The Egyptian interior ministry is to send 100 armed units into major squares and streets in Cairo to tighten security following news of planned demonstrations in support of ousted president Mohamed Morsi this weekend. The news comes after a three-month-old curfew was lifted this week.
Each unit comprises of eight security personnel armed with live ammo, a security source told state news agency MENA on Thursday. Troops have sealed off the site of a former pro-Morsi protest camp in Rabaa Al-Adawiya Square in eastern Cairo, as well as central Tahrir Square, as fears highten that protests could spiral into violence on the first curfew-free Friday since August.
Fridays have traditionally been a major mobilisation day; Islamist protesters usually converge at mosques following the weekly afternoon prayers.
Egypt lifted a state of emergency and night-time curfews on Thursday, three months after the measures were imposed.
The state of emergency was enacted in mid-August, after a security crackdown on supporters of ousted Islamist president Mohamed Morsi left hundreds dead and led to nationwide unrest.
"The interior minister has given directives to take necessary legal [action] against breaking the law or disturbing public security to ensure security and stability in the streets," the source said.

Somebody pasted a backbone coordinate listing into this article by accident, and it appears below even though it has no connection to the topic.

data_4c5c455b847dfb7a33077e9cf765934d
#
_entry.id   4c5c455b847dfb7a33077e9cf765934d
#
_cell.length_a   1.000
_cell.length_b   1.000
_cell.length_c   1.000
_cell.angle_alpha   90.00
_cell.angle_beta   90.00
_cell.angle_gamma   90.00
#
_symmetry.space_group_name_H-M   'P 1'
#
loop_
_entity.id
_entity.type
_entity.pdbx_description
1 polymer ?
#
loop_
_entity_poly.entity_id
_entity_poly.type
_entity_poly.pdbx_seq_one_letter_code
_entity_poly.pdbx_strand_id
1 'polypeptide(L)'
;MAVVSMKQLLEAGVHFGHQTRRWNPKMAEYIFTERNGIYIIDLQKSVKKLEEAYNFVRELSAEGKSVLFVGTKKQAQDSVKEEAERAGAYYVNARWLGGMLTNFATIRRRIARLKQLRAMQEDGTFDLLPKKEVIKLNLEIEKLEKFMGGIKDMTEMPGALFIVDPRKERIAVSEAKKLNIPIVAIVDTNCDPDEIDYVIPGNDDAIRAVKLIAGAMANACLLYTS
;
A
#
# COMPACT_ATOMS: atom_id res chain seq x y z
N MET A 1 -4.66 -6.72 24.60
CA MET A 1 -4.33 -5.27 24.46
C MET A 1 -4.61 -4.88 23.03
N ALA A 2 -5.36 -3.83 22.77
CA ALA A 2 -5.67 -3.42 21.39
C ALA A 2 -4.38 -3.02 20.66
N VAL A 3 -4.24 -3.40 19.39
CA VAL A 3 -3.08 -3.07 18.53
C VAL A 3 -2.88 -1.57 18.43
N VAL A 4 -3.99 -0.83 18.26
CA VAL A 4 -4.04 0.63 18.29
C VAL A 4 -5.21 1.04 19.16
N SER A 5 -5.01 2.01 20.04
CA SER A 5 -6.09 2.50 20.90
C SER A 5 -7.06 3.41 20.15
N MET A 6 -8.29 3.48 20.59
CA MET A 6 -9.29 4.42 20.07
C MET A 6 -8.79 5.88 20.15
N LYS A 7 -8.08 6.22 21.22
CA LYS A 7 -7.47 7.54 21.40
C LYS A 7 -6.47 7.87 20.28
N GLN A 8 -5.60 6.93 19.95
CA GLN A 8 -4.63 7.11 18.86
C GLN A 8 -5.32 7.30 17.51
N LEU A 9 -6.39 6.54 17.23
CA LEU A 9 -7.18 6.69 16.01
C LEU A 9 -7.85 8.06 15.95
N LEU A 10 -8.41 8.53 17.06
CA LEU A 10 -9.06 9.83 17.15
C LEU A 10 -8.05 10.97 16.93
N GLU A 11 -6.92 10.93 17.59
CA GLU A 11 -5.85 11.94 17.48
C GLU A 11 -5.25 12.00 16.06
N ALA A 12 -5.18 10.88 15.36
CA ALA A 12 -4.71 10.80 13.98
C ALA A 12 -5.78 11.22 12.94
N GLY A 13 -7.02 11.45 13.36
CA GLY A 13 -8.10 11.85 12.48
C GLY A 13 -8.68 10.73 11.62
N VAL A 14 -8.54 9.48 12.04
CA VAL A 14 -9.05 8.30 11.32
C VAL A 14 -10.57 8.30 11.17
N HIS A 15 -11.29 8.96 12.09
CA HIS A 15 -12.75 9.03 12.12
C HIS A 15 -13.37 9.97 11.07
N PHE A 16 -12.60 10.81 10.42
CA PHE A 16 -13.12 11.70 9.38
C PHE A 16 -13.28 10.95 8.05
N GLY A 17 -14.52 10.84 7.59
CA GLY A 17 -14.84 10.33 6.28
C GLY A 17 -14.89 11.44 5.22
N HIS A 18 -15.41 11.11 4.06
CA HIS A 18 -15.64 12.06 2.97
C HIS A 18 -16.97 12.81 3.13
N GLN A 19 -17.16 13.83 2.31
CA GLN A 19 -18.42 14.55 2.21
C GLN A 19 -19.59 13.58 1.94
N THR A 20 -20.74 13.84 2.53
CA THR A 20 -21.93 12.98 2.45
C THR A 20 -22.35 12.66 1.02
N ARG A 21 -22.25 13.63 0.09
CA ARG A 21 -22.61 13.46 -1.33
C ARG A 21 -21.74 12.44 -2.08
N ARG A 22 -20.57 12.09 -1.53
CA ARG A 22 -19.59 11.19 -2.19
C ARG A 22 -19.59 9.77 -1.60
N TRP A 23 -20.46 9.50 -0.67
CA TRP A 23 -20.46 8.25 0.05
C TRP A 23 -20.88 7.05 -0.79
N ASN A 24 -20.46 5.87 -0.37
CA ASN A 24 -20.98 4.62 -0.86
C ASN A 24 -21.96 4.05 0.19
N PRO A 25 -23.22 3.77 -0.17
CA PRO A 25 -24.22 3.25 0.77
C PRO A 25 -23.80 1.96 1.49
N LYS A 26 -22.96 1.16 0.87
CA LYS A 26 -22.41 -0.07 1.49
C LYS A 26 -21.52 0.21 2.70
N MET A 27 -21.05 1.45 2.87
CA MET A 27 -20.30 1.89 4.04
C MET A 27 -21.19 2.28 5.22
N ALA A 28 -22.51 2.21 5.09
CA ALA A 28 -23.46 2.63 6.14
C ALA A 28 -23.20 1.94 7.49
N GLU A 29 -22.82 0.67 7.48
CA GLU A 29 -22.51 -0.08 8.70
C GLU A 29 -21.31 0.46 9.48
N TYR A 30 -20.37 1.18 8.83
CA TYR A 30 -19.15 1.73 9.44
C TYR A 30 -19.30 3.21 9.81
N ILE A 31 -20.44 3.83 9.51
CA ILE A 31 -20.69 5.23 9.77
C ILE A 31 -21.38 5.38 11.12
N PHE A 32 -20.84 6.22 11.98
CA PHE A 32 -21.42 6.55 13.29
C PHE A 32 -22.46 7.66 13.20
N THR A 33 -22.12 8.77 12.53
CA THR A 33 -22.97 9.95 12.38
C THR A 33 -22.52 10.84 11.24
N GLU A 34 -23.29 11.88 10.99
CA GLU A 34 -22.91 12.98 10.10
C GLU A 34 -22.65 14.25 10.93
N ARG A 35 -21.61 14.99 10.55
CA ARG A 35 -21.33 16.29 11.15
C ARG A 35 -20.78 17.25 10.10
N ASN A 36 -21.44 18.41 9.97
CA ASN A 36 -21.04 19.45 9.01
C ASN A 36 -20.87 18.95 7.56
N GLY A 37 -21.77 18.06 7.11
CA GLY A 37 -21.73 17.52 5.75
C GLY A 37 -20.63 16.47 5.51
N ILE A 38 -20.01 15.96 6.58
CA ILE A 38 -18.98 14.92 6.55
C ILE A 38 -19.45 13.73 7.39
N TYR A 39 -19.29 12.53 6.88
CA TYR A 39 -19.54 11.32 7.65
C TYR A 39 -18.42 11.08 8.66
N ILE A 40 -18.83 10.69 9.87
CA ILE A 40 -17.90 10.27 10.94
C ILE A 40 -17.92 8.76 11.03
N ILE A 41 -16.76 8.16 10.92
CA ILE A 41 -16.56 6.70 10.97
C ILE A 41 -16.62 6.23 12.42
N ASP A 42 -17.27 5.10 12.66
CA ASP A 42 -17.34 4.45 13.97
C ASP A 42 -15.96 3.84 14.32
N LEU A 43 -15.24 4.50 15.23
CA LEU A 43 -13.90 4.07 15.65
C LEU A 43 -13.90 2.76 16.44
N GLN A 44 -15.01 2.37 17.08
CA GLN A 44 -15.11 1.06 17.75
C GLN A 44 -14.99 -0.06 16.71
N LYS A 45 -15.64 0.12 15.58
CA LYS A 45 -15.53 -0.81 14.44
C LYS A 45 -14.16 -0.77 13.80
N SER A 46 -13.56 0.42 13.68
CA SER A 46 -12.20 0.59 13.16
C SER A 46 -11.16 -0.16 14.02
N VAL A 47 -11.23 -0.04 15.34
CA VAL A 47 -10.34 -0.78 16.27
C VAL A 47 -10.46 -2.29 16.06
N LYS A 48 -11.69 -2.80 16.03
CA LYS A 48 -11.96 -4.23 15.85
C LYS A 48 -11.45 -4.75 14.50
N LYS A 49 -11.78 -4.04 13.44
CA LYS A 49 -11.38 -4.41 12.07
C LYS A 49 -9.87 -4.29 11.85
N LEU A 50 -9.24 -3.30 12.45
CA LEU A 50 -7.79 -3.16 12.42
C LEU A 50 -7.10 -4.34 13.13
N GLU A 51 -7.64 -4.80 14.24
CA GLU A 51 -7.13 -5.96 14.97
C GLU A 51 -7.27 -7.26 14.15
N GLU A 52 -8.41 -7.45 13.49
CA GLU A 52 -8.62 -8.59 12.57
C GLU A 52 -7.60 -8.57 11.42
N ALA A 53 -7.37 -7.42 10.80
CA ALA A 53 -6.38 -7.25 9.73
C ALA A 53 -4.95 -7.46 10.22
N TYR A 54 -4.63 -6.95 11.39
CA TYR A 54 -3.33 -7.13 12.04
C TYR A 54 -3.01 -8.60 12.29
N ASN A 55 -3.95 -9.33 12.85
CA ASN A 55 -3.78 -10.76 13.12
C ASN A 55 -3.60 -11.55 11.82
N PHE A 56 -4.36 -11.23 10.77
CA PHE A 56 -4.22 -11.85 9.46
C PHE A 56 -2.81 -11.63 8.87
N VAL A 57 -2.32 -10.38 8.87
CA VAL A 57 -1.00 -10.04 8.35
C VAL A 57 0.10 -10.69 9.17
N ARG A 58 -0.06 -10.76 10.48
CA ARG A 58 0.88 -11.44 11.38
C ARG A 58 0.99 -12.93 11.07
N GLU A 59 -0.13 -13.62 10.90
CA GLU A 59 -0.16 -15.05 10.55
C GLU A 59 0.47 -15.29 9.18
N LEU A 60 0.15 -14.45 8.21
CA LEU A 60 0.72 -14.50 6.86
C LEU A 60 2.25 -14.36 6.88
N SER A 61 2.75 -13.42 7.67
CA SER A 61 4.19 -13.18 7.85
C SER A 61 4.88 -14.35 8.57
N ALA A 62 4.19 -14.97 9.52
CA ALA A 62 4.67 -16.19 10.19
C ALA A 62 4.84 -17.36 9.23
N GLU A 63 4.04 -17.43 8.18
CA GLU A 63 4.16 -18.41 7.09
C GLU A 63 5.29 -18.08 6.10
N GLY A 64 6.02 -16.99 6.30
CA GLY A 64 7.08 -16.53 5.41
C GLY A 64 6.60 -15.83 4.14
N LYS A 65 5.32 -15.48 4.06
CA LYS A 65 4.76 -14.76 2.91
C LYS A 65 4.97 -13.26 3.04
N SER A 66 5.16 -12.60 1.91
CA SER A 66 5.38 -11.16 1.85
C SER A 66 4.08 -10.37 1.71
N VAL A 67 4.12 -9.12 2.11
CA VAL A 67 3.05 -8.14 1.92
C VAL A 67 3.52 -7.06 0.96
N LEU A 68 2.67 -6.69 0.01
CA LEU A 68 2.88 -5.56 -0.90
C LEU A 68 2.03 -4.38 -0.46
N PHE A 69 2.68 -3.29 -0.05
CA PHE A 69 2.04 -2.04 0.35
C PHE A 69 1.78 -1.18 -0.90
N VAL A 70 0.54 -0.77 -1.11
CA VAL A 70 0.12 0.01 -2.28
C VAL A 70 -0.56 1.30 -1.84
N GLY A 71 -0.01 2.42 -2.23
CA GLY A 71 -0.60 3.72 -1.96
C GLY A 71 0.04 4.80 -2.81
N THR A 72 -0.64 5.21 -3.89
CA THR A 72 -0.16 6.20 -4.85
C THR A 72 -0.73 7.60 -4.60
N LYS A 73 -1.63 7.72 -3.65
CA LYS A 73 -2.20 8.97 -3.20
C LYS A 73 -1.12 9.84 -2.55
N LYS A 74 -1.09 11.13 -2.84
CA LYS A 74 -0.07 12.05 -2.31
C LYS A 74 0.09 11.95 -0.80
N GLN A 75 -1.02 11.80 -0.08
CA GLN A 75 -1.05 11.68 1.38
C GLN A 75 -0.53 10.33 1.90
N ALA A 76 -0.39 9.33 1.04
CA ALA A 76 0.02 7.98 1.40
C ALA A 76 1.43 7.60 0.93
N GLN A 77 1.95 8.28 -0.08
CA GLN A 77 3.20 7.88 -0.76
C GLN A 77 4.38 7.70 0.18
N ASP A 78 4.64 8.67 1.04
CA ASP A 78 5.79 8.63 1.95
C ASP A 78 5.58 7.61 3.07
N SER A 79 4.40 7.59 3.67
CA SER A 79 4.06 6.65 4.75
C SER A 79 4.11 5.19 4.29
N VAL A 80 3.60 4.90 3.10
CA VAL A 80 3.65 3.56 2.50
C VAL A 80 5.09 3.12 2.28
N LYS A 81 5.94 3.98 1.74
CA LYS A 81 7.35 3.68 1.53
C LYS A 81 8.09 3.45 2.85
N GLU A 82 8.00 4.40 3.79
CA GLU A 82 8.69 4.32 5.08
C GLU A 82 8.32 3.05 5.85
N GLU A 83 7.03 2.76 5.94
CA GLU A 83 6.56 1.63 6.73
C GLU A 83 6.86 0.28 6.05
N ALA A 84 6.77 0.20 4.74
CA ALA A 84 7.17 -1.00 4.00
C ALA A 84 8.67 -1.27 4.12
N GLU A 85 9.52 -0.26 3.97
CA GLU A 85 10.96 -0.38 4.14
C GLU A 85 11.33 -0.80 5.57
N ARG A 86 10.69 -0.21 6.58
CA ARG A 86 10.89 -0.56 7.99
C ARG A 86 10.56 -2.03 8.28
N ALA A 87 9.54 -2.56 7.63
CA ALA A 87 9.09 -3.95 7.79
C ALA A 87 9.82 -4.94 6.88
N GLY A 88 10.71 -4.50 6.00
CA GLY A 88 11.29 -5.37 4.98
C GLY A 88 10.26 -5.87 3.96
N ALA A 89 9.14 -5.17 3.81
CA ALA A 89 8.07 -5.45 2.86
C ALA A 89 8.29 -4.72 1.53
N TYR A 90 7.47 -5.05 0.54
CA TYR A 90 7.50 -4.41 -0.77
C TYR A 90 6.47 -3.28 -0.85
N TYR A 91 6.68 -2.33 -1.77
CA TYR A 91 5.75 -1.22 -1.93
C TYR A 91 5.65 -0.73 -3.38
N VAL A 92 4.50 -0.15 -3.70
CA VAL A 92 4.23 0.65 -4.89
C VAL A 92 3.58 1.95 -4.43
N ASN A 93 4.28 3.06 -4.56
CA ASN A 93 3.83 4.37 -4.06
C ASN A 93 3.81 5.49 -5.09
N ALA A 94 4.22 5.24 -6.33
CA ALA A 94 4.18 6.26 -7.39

Along with these stationed units, special security patrols will be carried out around all the capital's streets and major roads and in the neighouring Giza governorate, the official said.
An Egyptian court had ruled that the state of emergency be lifted on Tuesday, two days ahead of schedule. But the cabinet said it had to receive formal notification from the court first.
Islamist supporters of Morsi have called for fresh rallies on Friday against "reprisal justice," denouncing the trial of Morsi which started on 4 November.
The National Alliance to Support Legitimacy, a pro-Morsi grouping, blamed what it termed the "deep state" and stalwarts of former president Hosni Mubarak in the judiciary for the "farcical" trial.
A sustained crackdown by authorities on Islamists, including the arrest of thousands, has noticeably diminished their street presence.
Morsi, who was ousted by Egypt's army in July amid mass protests, is being tried over charges of incitement to murder. The toppled leader is being held at a heavily fortified prison near the Mediterranean city of Alexandria after spending months incommunicado. His trial was adjourned to 8 January.